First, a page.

This portrait of a woman wearing a striped top and large orange jacket has a curiously contemporary feel, though it was painted around 1916. On portrait painting, Michael Holroyd and Malcolm Easton in their book Art of Augustus John
quote John as saying: ‘Make a puddle of paint on your palette consisting of the predominant colour of your model's face and ranging from dark to light. Having sketched the features, being most careful of the proportions, apply a skin of paint from your preparation, only varying the mixture with enough red for the lips and cheeks and grey for the eyeballs. The latter will need touches of white and probably some blue, black, brown, or green. If you stick to your puddle (assuming that it was correctly prepared), your portrait should be finished in an hour or so, and be ready for obliteration before the paint dries, when you start afresh.’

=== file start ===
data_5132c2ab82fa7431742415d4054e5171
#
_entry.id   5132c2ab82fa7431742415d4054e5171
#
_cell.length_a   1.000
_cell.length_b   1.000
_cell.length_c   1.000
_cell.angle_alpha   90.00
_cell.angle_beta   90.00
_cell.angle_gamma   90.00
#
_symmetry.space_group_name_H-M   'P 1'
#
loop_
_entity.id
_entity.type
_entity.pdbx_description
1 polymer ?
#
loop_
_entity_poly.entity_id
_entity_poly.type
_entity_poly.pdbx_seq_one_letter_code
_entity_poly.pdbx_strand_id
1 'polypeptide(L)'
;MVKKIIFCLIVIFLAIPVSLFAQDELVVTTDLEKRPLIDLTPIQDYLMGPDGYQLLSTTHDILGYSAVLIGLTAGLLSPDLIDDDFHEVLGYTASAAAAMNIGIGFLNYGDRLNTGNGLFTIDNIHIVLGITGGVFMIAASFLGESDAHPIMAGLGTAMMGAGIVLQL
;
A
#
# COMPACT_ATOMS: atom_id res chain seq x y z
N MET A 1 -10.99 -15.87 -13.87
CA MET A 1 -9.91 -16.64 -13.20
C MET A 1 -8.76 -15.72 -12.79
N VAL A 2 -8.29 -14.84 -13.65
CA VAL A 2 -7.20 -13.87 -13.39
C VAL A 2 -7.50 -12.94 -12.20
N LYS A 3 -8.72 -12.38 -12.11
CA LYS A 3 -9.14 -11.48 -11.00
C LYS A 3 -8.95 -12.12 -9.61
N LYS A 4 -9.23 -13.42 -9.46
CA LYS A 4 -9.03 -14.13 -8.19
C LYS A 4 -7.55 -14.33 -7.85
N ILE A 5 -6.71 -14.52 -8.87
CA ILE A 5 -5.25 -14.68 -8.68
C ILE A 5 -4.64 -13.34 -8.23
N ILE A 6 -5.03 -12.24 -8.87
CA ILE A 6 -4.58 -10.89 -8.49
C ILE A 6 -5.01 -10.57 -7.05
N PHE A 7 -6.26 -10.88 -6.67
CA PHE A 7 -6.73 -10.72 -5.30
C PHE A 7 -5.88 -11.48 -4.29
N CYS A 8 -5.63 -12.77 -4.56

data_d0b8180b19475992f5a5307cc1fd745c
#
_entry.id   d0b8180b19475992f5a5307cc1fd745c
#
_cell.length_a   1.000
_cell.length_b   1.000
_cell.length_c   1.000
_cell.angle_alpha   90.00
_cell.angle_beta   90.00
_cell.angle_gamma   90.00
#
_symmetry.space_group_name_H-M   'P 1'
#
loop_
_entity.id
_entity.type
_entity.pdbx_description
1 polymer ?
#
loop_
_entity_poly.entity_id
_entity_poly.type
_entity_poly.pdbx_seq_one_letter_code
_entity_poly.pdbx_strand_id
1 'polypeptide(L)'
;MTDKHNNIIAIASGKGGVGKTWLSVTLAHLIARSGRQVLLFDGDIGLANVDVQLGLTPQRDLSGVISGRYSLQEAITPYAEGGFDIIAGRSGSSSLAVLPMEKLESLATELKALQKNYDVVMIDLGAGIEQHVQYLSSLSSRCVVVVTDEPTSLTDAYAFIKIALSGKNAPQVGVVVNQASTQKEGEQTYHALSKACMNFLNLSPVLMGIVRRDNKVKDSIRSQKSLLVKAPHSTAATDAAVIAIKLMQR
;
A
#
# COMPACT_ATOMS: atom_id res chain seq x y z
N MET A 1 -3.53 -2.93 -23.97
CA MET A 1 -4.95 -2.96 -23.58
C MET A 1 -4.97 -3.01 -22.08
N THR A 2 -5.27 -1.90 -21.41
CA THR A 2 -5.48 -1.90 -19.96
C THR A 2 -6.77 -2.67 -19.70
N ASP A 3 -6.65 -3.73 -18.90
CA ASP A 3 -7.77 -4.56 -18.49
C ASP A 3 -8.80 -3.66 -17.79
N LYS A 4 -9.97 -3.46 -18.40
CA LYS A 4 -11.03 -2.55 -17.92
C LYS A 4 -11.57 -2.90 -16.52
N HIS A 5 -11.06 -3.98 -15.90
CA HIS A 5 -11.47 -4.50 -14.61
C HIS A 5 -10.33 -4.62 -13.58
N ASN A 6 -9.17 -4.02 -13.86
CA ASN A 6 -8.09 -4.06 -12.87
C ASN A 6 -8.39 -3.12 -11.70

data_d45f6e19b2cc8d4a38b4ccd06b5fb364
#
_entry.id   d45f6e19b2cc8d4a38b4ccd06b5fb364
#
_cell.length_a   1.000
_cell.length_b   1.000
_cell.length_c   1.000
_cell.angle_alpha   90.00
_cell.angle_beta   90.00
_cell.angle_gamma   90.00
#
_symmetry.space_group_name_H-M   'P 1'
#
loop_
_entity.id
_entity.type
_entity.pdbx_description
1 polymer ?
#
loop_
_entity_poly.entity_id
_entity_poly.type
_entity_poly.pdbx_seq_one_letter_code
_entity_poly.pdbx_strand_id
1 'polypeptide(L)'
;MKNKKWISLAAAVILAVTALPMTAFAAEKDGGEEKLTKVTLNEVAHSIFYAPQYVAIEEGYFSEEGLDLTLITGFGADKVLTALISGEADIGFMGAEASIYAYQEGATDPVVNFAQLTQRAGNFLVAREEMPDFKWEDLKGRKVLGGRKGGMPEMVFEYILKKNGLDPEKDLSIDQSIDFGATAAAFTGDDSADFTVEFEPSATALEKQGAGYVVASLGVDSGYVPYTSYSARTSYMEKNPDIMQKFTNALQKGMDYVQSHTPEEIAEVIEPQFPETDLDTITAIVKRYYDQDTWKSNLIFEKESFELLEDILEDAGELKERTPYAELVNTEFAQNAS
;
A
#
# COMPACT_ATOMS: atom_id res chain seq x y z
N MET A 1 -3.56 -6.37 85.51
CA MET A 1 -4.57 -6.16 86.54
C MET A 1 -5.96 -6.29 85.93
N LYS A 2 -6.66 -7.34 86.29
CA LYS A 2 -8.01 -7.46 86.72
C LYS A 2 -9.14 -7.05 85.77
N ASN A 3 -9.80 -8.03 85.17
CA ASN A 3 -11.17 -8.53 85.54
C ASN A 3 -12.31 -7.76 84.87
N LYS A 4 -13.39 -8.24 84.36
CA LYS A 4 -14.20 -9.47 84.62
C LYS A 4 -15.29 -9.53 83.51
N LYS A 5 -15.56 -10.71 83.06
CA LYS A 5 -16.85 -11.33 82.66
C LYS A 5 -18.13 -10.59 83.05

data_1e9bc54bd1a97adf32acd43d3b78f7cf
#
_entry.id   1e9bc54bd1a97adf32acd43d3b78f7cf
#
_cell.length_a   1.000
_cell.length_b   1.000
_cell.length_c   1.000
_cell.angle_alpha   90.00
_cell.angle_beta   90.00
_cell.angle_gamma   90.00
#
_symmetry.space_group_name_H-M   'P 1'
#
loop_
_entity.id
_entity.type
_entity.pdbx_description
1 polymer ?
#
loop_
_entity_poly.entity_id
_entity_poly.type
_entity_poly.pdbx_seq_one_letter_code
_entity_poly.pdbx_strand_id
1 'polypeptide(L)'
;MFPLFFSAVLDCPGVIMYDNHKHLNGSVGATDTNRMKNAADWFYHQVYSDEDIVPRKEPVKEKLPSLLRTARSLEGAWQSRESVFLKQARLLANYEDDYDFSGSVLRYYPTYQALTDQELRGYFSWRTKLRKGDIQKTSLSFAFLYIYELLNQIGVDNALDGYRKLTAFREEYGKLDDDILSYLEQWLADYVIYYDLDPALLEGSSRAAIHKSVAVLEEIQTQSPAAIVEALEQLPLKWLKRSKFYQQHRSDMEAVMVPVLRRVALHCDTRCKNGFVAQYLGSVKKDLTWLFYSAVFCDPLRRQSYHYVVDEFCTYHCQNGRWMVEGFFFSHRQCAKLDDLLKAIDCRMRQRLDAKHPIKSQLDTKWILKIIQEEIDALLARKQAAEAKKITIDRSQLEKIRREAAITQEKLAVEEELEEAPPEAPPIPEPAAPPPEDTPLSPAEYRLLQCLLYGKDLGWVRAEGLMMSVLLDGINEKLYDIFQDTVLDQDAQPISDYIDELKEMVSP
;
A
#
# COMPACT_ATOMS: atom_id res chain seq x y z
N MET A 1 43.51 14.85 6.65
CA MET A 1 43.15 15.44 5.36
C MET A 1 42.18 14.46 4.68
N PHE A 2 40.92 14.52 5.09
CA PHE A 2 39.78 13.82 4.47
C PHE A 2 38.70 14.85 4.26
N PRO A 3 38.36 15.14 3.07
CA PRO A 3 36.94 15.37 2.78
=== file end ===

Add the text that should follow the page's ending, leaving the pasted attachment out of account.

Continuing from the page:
The Orange Jacket
Date of work
Original: Oil paint on canvas 102.2 x 76.8 cm Tate. Presented by A.E. Anderson 1921 © Estate of Augustus John / Bridgeman Images
Augustus John was born January 1878 in Tenby, Wales. He studied at the Slade School from 1894 to 1898 where he won a scholarship and the Summer Composition Prize. After leaving school he travelled extensively around Europe, the UK and Ireland, where he painted whilst camping with gipsies and worked with Innes and Derwent Lees. His works were exhibited all over London and the rest of the UK and in later years across the USA.